How Gut Bacteria Plays a Role in Diabetes

Although in the past the primary focus on preventative measures for type 2 diabetes involved losing weight, a recent study suggests that gut bacteria may also play a major role in the development of type 2 diabetes. 


This study has been focused on collecting information from individuals between 40 and 80 years of age since 2018 and is part of the Microbiome and Insulin Longitudinal Evaluation Study (MILES). There are several trials underway.


The study found that individuals with type 2 diabetes had diverse types and amounts of gut bacteria compared to healthy individuals, and that these differences may contribute to insulin resistance, a key feature of type 2 diabetes. Specifically, individuals with high levels of a bacteria called Coprococcus tended to have higher insulin sensitivity, while individuals with higher levels of a bacteria called Flavonifractor tended to have lower insulin sensitivity. The study also found that transplanting gut bacteria from healthy individuals to those with type 2 diabetes resulted in improved insulin sensitivity. 


Another study suggests a link between butyrate-producing bacteria in the gut and insulin sensitivity in individuals with obesity and type 2 diabetes. This study found that individuals with higher levels of butyrate-producing bacteria in their gut had better insulin sensitivity and glucose metabolism, as well as lower levels of inflammation. The study suggests that promoting the growth of butyrate-producing bacteria through dietary changes or other means may be a potential strategy for improving insulin sensitivity and reducing the risk of type 2 diabetes in individuals with obesity.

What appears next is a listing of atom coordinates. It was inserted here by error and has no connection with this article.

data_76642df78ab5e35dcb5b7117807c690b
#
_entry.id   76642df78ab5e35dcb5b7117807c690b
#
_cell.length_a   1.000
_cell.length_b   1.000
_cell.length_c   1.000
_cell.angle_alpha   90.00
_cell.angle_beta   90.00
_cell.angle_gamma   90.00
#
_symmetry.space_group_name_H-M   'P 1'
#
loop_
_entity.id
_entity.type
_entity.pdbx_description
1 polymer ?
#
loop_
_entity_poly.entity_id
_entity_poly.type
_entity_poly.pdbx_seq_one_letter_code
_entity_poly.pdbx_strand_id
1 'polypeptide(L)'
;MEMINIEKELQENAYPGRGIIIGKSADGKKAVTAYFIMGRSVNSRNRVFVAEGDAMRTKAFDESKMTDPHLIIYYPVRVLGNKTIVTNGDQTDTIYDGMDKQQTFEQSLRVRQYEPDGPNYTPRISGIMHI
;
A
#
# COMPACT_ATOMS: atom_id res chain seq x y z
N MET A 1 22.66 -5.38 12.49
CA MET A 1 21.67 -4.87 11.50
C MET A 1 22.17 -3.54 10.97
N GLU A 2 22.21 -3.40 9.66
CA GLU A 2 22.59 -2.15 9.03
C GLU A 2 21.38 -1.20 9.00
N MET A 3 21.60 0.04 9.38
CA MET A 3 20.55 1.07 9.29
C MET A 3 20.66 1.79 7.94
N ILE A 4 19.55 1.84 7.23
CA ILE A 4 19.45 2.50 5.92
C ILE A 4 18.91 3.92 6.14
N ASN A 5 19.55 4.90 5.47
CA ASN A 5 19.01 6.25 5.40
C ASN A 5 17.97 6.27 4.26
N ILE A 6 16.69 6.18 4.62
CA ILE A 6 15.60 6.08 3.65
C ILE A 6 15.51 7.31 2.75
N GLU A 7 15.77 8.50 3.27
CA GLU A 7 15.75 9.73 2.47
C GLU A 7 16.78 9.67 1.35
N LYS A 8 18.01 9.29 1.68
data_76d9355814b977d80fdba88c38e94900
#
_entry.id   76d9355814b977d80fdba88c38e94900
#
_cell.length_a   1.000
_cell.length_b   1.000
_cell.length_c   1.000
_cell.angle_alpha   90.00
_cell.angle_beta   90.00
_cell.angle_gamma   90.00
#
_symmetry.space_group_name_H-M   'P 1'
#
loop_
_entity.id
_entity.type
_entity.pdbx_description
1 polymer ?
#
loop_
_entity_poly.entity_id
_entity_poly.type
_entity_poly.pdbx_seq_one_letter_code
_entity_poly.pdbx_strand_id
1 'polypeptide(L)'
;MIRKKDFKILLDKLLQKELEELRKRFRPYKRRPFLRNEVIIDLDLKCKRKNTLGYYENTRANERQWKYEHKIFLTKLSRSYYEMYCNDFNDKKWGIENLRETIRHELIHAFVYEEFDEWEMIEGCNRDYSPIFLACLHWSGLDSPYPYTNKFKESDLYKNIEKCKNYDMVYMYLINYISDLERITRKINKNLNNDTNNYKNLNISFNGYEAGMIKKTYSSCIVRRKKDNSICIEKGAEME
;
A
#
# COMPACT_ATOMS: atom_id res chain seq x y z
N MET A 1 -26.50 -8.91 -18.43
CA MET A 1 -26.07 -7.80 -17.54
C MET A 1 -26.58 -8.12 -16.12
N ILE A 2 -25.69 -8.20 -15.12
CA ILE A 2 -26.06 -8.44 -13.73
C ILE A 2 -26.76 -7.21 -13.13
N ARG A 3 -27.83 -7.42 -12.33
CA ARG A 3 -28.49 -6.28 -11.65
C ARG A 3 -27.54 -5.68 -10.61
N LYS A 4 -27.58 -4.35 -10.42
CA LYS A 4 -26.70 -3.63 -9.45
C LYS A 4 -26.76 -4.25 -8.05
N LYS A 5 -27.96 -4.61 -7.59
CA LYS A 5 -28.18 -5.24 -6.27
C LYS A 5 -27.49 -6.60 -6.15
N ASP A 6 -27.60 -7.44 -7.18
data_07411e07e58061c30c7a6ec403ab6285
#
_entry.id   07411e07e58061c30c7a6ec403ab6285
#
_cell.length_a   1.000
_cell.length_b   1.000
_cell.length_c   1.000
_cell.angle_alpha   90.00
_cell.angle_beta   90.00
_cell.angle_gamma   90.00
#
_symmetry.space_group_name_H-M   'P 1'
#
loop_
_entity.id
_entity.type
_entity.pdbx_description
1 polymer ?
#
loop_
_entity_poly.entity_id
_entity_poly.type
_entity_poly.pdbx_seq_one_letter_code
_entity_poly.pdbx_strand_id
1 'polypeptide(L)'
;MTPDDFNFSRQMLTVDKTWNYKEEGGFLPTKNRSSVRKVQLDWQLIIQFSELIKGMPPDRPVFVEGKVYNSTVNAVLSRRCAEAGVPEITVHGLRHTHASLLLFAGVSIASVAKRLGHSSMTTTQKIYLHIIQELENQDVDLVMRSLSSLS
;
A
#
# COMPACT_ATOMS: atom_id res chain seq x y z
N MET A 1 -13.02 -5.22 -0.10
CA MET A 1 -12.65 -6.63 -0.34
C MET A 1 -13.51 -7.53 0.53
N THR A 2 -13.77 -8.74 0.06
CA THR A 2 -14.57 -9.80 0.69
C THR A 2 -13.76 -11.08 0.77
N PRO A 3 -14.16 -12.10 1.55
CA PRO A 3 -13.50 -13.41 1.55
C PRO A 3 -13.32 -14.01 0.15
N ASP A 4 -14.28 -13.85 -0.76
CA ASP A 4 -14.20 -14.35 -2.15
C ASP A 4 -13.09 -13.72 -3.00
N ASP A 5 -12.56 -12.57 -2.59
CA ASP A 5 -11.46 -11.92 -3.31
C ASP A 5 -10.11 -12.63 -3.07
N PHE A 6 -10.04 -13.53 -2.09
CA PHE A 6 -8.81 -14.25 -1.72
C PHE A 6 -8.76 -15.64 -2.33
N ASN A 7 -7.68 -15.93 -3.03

While more research is needed to fully understand the relationship between gut bacteria and type 2 diabetes, these findings suggest that the gut microbiome may be a potential target for future therapies for the disease. However, it’s still too early to fully understand how you can change your microbiome to reduce the risk of diabetes. For now, it’s important to focus on making healthy lifestyle changes, losing excess weight, quitting smoking, and getting plenty of exercise. This can aid in the prevention of type 2 diabetes and may even help you reach remission. Regardless, always follow your diabetes management plan and maintain a consistent schedule with your doctor. To help manage your diabetes effectively while living a healthy lifestyle, Byram Healthcare has a range of diabetes management products. We also offer diabetes support and educational materials to give you everything you need for comprehensive care.